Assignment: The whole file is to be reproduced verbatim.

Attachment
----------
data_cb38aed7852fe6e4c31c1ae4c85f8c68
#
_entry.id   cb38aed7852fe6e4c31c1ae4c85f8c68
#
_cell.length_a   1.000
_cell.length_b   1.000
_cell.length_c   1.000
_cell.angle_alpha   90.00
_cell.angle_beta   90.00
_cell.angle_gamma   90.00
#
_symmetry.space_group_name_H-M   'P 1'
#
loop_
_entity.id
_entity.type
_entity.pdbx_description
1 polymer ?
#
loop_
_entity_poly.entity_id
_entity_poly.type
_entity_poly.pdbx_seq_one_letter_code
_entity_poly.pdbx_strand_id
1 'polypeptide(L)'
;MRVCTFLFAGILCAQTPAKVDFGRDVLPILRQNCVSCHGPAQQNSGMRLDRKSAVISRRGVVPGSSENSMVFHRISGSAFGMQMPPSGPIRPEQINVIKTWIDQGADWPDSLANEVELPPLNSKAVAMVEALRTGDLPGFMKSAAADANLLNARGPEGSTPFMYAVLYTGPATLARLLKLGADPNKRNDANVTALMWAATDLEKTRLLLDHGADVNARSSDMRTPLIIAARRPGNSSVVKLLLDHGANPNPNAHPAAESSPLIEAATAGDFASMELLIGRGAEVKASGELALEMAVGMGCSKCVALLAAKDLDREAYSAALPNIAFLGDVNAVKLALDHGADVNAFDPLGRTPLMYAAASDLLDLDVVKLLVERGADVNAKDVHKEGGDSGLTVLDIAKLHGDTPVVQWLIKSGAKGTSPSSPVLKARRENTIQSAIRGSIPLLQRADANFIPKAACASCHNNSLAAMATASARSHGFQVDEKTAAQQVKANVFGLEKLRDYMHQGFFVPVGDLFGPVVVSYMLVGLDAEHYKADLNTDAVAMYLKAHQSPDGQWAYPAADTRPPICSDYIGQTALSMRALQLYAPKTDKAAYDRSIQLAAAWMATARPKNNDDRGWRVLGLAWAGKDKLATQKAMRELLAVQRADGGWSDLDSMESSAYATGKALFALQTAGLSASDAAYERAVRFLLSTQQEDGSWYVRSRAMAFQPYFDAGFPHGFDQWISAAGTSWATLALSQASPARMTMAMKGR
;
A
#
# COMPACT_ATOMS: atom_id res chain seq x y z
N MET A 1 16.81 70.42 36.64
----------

data_cb38aed7852fe6e4c31c1ae4c85f8c68
#
_entry.id   cb38aed7852fe6e4c31c1ae4c85f8c68
#
_cell.length_a   1.000
_cell.length_b   1.000
_cell.length_c   1.000
_cell.angle_alpha   90.00
_cell.angle_beta   90.00
_cell.angle_gamma   90.00
#
_symmetry.space_group_name_H-M   'P 1'
#
loop_
_entity.id
_entity.type
_entity.pdbx_description
1 polymer ?
#
loop_
_entity_poly.entity_id
_entity_poly.type
_entity_poly.pdbx_seq_one_letter_code
_entity_poly.pdbx_strand_id
1 'polypeptide(L)'
;MRVCTFLFAGILCAQTPAKVDFGRDVLPILRQNCVSCHGPAQQNSGMRLDRKSAVISRRGVVPGSSENSMVFHRISGSAFGMQMPPSGPIRPEQINVIKTWIDQGADWPDSLANEVELPPLNSKAVAMVEALRTGDLPGFMKSAAADANLLNARGPEGSTPFMYAVLYTGPATLARLLKLGADPNKRNDANVTALMWAATDLEKTRLLLDHGADVNARSSDMRTPLIIAARRPGNSSVVKLLLDHGANPNPNAHPAAESSPLIEAATAGDFASMELLIGRGAEVKASGELALEMAVGMGCSKCVALLAAKDLDREAYSAALPNIAFLGDVNAVKLALDHGADVNAFDPLGRTPLMYAAASDLLDLDVVKLLVERGADVNAKDVHKEGGDSGLTVLDIAKLHGDTPVVQWLIKSGAKGTSPSSPVLKARRENTIQSAIRGSIPLLQRADANFIPKAACASCHNNSLAAMATASARSHGFQVDEKTAAQQVKANVFGLEKLRDYMHQGFFVPVGDLFGPVVVSYMLVGLDAEHYKADLNTDAVAMYLKAHQSPDGQWAYPAADTRPPICSDYIGQTALSMRALQLYAPKTDKAAYDRSIQLAAAWMATARPKNNDDRGWRVLGLAWAGKDKLATQKAMRELLAVQRADGGWSDLDSMESSAYATGKALFALQTAGLSASDAAYERAVRFLLSTQQEDGSWYVRSRAMAFQPYFDAGFPHGFDQWISAAGTSWATLALSQASPARMTMAMKGR
;
A
#
# COMPACT_ATOMS: atom_id res chain seq x y z
N MET A 1 16.81 70.42 36.64